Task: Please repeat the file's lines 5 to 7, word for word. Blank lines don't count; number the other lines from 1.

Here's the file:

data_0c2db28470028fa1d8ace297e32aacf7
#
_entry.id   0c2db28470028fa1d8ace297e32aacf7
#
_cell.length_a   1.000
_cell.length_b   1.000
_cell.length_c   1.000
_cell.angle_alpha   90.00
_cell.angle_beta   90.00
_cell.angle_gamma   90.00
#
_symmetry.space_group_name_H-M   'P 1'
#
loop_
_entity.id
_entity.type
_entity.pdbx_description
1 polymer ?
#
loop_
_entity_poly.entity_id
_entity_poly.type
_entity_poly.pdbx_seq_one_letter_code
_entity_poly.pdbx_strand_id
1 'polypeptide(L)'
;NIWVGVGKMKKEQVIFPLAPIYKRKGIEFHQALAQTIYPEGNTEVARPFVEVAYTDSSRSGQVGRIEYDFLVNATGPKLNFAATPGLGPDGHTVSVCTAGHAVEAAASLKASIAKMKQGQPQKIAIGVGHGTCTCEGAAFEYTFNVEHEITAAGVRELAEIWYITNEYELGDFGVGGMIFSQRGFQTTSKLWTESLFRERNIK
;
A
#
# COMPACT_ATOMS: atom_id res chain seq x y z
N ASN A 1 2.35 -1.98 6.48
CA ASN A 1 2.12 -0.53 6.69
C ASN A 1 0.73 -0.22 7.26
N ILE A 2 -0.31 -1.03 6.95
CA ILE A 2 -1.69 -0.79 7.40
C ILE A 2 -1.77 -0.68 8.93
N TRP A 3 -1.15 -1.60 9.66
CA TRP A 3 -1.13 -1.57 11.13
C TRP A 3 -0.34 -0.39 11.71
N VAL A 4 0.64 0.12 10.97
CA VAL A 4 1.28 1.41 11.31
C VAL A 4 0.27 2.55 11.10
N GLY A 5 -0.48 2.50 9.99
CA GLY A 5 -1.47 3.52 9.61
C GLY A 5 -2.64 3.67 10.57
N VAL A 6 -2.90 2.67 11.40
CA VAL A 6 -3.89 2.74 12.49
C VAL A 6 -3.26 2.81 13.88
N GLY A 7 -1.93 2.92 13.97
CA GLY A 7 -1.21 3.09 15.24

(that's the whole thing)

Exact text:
_cell.length_a   1.000
_cell.length_b   1.000
_cell.length_c   1.000